African American Officers in Liberia

African American Officers in Liberia

A Pestiferous Rotation, 1910–1942

Brian G. Shellum

306 pages
33 photographs, 2 illustrations, 3 maps, 1 chronology, 1 appendix, index

Paperback

August 2018

978-1-61234-955-8

$21.95 Add to Cart
eBook (PDF)

August 2018

978-1-64012-065-5

$21.95 Add to Cart
eBook (EPUB)

August 2018

978-1-64012-063-1

$21.95 Add to Cart

About the Book

African American Officers in Liberia tells the story of seventeen African American officers who trained, reorganized, and commanded the Liberian Frontier Force from 1910 to 1942. In this West African country founded by freed black American slaves, African American officers performed their duties as instruments of imperialism for a country that was, at best, ambivalent about having them serve under arms at home and abroad. 

The United States extended its newfound imperial reach and policy of “Dollar Diplomacy” to Liberia, a country it considered a U.S. protectorate. Brian G. Shellum explores U.S. foreign policy toward Liberia and the African American diaspora, while detailing the African American military experience in the first half of the twentieth century. Shellum brings to life the story of the African American officers who carried out a dangerous mission in Liberia for an American government that did not treat them as equal citizens in their homeland, and he provides recognition for their critical role in preserving the independence of Liberia.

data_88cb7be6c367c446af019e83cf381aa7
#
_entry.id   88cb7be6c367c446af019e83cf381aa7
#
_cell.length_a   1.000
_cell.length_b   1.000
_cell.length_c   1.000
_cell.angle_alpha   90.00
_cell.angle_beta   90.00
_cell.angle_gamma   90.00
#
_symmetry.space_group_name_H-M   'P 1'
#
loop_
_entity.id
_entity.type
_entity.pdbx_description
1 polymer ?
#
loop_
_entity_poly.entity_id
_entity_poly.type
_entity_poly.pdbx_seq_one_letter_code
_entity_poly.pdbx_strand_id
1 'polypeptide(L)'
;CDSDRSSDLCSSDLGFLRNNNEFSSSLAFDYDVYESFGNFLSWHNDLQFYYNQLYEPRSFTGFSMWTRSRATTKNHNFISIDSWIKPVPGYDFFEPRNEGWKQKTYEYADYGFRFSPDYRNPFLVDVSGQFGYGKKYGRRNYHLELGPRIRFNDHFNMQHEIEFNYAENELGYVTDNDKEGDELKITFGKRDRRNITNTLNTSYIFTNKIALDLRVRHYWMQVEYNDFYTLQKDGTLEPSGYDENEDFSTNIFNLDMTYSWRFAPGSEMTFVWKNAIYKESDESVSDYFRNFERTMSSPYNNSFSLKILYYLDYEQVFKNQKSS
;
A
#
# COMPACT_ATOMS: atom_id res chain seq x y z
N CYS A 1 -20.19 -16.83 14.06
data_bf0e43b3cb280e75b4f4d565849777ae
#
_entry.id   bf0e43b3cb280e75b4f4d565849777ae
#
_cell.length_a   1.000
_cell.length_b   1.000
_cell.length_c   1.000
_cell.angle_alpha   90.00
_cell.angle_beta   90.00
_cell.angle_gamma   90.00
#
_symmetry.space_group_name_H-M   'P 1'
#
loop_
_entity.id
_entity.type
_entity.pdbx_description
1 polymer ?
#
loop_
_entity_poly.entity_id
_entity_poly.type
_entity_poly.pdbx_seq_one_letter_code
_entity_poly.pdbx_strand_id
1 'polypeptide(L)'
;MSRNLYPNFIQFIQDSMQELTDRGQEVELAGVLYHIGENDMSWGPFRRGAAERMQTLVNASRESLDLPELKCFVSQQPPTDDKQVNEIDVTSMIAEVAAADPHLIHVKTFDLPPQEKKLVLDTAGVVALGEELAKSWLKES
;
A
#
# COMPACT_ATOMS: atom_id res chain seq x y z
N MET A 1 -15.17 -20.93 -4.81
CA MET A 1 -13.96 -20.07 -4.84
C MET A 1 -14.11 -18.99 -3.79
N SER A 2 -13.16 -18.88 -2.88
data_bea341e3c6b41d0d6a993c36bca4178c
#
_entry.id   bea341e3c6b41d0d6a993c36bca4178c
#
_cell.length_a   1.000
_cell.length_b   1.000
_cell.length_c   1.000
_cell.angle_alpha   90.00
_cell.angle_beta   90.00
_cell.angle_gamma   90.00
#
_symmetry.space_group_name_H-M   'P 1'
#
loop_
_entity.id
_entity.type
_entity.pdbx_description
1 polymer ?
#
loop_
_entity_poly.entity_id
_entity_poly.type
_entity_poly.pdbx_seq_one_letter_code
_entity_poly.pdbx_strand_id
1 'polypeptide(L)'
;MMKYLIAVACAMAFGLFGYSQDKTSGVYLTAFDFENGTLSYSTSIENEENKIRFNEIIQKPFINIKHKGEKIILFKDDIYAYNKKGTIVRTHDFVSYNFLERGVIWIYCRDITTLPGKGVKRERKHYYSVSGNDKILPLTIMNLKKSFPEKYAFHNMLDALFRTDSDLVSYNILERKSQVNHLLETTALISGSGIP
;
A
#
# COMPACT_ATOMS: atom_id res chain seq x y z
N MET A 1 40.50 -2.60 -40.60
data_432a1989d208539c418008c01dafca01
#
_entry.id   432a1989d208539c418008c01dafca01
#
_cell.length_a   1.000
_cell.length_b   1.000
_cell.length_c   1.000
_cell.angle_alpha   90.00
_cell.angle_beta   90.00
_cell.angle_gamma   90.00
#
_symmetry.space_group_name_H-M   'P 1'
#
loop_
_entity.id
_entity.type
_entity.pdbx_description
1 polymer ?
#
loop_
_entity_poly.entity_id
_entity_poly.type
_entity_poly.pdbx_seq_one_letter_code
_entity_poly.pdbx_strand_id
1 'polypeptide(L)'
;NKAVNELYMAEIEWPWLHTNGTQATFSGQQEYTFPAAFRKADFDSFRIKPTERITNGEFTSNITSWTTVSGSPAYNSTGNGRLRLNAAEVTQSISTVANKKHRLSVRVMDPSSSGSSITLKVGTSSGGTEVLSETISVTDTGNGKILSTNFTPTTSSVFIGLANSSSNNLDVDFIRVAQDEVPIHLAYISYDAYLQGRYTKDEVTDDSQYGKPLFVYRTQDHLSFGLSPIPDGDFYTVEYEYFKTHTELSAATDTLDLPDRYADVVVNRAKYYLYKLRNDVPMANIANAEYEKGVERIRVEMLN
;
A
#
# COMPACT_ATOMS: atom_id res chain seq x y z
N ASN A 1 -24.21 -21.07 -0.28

Author Bio

Brian G. Shellum is a retired army officer and former historian and intelligence officer with the Department of Defense. He is the author of Black Cadet in a White Bastion: Charles Young at West Point (Nebraska, 2006) and Black Officer in a Buffalo Soldier Regiment: The Military Career of Charles Young (Nebraska, 2010).

 

Praise

“A seminal contribution to military history, presenting the exemplary qualities of leadership, professionalism, and resilience that have relevance today. This book is worth reading by historians and history buffs alike.”—Fombah Sirleaf, director of Liberia National Security Agency
 

“A monumental piece of missing American history. . . . A poignant reminder of how African Americans willingly served their country steadfastly in extremely challenging and controversial assignments.”—Krewasky A. Salter, curator for military history at the Smithsonian Institution, National Museum of African American History and Culture
 

“Fascinating and extremely important. . . . This work will prove to be an essential reference for anyone who writes, studies, or is otherwise interested in this period of Liberian, military, or African American history.”—Charles A. Wash Jr., executive director of the National Afro-American Museum and Cultural Center
 

Table of Contents

List of Illustrations
Preface
Acknowledgments
Chronology
1. Liberia: Black Colony
2. American Support: Dollar Diplomacy
3. Davis: Mission Defined
4. Young: Rescuing Liberia
5. York, Green, Anderson: War and Peace
6. Young: Final Post
7. Nabors, Staten, Outley: Mission Transition
8. Firestone: Privatization
9. Aftermath: Starting Over
10. Conclusion: Accomplishments
Appendix: Biographies of African Americans Who Served in Liberia, 1910–1942
Notes
Bibliography
Index

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